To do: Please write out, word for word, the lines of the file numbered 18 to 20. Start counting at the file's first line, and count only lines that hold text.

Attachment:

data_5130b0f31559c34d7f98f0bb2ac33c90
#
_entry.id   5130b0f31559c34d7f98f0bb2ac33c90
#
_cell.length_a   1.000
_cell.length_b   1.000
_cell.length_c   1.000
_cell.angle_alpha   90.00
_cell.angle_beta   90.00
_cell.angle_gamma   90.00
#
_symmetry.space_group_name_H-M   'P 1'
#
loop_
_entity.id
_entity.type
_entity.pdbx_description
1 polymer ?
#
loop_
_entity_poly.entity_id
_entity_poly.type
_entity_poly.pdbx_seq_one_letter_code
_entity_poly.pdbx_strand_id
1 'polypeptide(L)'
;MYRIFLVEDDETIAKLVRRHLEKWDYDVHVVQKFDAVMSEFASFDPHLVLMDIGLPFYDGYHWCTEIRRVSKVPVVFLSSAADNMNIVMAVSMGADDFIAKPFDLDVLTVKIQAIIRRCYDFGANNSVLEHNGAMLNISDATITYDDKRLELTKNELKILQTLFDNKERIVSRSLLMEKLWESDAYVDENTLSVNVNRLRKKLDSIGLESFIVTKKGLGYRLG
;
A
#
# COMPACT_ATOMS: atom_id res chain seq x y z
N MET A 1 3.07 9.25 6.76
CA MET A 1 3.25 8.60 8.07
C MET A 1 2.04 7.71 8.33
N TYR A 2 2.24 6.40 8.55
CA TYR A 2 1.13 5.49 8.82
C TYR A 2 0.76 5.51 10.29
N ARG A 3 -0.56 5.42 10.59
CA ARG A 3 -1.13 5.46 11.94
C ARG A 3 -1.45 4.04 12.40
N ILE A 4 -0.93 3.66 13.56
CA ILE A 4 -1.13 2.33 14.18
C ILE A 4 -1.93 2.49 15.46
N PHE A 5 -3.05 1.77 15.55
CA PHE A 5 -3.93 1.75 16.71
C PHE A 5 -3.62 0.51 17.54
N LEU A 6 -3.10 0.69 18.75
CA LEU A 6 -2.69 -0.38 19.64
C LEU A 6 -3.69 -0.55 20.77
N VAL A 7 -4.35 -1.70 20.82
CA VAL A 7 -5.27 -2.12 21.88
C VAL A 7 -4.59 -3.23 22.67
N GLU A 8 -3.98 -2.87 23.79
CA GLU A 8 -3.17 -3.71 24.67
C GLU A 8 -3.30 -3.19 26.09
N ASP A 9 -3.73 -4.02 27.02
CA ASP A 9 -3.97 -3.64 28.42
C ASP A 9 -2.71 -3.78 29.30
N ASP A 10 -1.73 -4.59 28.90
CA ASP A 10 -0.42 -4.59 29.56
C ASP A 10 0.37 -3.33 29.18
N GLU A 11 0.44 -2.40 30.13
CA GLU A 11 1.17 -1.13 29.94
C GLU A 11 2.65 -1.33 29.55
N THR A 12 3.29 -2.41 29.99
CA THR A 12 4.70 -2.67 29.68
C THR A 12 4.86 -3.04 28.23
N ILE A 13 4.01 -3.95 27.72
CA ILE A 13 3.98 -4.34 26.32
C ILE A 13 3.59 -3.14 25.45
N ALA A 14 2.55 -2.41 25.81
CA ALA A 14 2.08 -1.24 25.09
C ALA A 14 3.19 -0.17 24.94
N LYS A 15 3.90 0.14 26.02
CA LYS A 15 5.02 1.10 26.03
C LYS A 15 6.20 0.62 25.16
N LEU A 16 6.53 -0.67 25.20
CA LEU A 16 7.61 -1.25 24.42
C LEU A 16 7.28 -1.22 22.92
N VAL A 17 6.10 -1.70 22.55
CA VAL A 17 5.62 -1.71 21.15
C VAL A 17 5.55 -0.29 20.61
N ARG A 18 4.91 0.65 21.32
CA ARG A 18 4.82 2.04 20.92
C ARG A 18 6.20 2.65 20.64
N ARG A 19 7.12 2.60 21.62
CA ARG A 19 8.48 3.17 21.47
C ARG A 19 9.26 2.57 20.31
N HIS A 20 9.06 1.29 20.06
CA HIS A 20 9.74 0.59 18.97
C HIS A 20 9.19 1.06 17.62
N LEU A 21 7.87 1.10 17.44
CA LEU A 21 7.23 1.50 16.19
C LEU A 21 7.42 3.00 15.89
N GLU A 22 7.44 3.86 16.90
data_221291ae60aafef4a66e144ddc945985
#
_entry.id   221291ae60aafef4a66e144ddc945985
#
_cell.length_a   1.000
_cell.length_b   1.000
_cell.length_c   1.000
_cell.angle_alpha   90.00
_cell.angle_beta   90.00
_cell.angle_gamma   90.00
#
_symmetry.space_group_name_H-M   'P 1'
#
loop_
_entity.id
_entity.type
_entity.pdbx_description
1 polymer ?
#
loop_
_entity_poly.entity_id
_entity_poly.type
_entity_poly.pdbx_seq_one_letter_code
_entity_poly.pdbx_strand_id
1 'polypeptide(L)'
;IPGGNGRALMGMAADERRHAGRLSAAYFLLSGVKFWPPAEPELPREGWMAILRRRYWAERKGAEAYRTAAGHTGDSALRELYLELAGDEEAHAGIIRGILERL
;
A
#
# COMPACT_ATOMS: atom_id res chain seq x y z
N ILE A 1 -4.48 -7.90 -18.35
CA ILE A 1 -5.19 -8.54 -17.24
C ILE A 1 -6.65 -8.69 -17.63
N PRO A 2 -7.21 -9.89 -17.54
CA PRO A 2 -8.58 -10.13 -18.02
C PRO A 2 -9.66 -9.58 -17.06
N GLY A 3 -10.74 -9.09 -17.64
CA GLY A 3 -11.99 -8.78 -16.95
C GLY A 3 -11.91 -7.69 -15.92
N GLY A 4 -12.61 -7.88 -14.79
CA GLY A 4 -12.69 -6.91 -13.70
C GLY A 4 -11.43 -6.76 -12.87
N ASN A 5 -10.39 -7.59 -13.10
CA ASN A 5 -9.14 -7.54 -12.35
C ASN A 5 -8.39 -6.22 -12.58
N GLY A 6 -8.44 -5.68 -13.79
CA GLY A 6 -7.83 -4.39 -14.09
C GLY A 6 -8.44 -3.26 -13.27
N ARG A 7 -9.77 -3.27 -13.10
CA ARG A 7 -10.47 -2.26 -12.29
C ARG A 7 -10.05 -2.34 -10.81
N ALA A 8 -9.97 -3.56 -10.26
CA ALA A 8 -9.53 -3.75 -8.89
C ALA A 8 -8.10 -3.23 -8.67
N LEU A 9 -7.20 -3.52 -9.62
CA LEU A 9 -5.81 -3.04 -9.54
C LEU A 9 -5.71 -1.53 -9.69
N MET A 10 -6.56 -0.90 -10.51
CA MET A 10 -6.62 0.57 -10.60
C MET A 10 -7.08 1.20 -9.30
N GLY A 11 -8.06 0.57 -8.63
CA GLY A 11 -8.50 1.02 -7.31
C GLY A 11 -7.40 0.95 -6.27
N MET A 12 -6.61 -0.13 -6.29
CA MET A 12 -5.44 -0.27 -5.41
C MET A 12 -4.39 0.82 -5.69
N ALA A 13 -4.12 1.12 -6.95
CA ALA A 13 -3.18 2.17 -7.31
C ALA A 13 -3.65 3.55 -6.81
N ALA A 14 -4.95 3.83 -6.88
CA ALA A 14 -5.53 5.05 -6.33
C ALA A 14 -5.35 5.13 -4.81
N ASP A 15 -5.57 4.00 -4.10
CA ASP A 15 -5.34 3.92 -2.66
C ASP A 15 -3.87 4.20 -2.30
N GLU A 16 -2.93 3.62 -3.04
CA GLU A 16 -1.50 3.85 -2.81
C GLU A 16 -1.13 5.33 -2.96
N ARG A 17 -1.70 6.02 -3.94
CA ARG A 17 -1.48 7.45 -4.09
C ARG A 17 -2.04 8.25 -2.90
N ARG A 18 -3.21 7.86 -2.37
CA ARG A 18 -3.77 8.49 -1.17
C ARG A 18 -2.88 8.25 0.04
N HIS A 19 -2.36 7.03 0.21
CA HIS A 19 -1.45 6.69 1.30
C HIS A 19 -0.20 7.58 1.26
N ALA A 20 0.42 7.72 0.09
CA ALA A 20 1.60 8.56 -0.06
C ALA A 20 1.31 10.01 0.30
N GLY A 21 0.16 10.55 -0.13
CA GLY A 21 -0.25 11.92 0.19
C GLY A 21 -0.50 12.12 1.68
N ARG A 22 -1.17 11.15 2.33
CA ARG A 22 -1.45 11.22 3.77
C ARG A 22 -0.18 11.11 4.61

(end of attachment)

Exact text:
1 polymer ?
#
loop_